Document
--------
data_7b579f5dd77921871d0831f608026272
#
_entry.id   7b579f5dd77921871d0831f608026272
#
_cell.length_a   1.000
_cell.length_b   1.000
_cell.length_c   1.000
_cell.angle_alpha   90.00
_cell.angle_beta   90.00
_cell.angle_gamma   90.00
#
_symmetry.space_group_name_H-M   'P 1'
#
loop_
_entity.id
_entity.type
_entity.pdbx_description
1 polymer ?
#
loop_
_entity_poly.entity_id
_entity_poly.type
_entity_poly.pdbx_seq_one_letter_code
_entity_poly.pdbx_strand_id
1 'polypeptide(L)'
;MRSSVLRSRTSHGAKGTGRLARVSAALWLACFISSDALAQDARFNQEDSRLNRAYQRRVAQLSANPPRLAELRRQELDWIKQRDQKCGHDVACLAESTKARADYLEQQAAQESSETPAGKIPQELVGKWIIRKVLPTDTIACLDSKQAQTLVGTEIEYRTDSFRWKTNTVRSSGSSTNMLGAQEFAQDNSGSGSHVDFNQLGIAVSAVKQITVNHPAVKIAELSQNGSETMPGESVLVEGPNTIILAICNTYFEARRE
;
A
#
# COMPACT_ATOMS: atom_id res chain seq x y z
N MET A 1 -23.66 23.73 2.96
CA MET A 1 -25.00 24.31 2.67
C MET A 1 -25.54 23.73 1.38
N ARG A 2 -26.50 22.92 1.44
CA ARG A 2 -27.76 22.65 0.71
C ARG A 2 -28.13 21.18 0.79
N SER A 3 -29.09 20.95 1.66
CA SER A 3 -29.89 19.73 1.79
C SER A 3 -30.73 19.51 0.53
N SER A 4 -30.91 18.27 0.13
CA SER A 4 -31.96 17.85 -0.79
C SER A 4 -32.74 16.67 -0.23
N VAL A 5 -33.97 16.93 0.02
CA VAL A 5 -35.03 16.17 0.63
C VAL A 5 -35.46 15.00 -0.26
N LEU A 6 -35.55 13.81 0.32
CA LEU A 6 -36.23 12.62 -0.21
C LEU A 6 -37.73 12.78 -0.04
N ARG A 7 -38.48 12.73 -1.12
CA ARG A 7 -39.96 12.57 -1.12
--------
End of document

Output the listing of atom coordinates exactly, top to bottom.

data_7b579f5dd77921871d0831f608026272
#
_entry.id   7b579f5dd77921871d0831f608026272
#
_cell.length_a   1.000
_cell.length_b   1.000
_cell.length_c   1.000
_cell.angle_alpha   90.00
_cell.angle_beta   90.00
_cell.angle_gamma   90.00
#
_symmetry.space_group_name_H-M   'P 1'
#
loop_
_entity.id
_entity.type
_entity.pdbx_description
1 polymer ?
#
loop_
_entity_poly.entity_id
_entity_poly.type
_entity_poly.pdbx_seq_one_letter_code
_entity_poly.pdbx_strand_id
1 'polypeptide(L)'
;MRSSVLRSRTSHGAKGTGRLARVSAALWLACFISSDALAQDARFNQEDSRLNRAYQRRVAQLSANPPRLAELRRQELDWIKQRDQKCGHDVACLAESTKARADYLEQQAAQESSETPAGKIPQELVGKWIIRKVLPTDTIACLDSKQAQTLVGTEIEYRTDSFRWKTNTVRSSGSSTNMLGAQEFAQDNSGSGSHVDFNQLGIAVSAVKQITVNHPAVKIAELSQNGSETMPGESVLVEGPNTIILAICNTYFEARRE
;
A
#
# COMPACT_ATOMS: atom_id res chain seq x y z
N MET A 1 -23.66 23.73 2.96
CA MET A 1 -25.00 24.31 2.67
C MET A 1 -25.54 23.73 1.38
N ARG A 2 -26.50 22.92 1.44
CA ARG A 2 -27.76 22.65 0.71
C ARG A 2 -28.13 21.18 0.79
N SER A 3 -29.09 20.95 1.66
CA SER A 3 -29.89 19.73 1.79
C SER A 3 -30.73 19.51 0.53
N SER A 4 -30.91 18.27 0.13
CA SER A 4 -31.96 17.85 -0.79
C SER A 4 -32.74 16.67 -0.23
N VAL A 5 -33.97 16.93 0.02
CA VAL A 5 -35.03 16.17 0.63
C VAL A 5 -35.46 15.00 -0.26
N LEU A 6 -35.55 13.81 0.32
CA LEU A 6 -36.23 12.62 -0.21
C LEU A 6 -37.73 12.78 -0.04
N ARG A 7 -38.48 12.73 -1.12
CA ARG A 7 -39.96 12.57 -1.12